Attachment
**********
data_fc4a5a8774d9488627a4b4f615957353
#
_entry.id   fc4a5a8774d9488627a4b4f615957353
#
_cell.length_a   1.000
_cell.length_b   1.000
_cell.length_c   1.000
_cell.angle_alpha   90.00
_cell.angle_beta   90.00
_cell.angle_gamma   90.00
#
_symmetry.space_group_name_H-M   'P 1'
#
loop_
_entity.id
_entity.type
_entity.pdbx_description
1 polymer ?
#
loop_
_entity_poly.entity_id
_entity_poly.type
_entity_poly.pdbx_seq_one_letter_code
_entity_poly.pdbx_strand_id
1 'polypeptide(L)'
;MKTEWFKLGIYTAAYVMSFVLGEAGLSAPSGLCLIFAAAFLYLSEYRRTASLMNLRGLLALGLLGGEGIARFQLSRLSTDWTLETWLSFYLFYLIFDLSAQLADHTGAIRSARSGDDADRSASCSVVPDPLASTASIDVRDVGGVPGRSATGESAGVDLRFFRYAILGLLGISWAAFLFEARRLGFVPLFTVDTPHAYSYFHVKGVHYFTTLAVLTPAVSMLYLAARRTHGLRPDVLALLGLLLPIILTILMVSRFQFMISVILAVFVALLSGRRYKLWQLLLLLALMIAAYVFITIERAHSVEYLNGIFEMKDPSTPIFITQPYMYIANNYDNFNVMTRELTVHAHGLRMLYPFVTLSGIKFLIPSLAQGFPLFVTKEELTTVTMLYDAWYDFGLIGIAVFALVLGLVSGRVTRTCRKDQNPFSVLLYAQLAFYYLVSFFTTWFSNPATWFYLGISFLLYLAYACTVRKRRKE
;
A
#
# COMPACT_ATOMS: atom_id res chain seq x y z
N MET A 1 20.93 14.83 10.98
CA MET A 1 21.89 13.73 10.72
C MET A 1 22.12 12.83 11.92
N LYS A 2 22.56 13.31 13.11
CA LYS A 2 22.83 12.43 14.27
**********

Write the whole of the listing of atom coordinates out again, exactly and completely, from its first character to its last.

data_fc4a5a8774d9488627a4b4f615957353
#
_entry.id   fc4a5a8774d9488627a4b4f615957353
#
_cell.length_a   1.000
_cell.length_b   1.000
_cell.length_c   1.000
_cell.angle_alpha   90.00
_cell.angle_beta   90.00
_cell.angle_gamma   90.00
#
_symmetry.space_group_name_H-M   'P 1'
#
loop_
_entity.id
_entity.type
_entity.pdbx_description
1 polymer ?
#
loop_
_entity_poly.entity_id
_entity_poly.type
_entity_poly.pdbx_seq_one_letter_code
_entity_poly.pdbx_strand_id
1 'polypeptide(L)'
;MKTEWFKLGIYTAAYVMSFVLGEAGLSAPSGLCLIFAAAFLYLSEYRRTASLMNLRGLLALGLLGGEGIARFQLSRLSTDWTLETWLSFYLFYLIFDLSAQLADHTGAIRSARSGDDADRSASCSVVPDPLASTASIDVRDVGGVPGRSATGESAGVDLRFFRYAILGLLGISWAAFLFEARRLGFVPLFTVDTPHAYSYFHVKGVHYFTTLAVLTPAVSMLYLAARRTHGLRPDVLALLGLLLPIILTILMVSRFQFMISVILAVFVALLSGRRYKLWQLLLLLALMIAAYVFITIERAHSVEYLNGIFEMKDPSTPIFITQPYMYIANNYDNFNVMTRELTVHAHGLRMLYPFVTLSGIKFLIPSLAQGFPLFVTKEELTTVTMLYDAWYDFGLIGIAVFALVLGLVSGRVTRTCRKDQNPFSVLLYAQLAFYYLVSFFTTWFSNPATWFYLGISFLLYLAYACTVRKRRKE
;
A
#
# COMPACT_ATOMS: atom_id res chain seq x y z
N MET A 1 20.93 14.83 10.98
CA MET A 1 21.89 13.73 10.72
C MET A 1 22.12 12.83 11.92
N LYS A 2 22.56 13.31 13.11
CA LYS A 2 22.83 12.43 14.27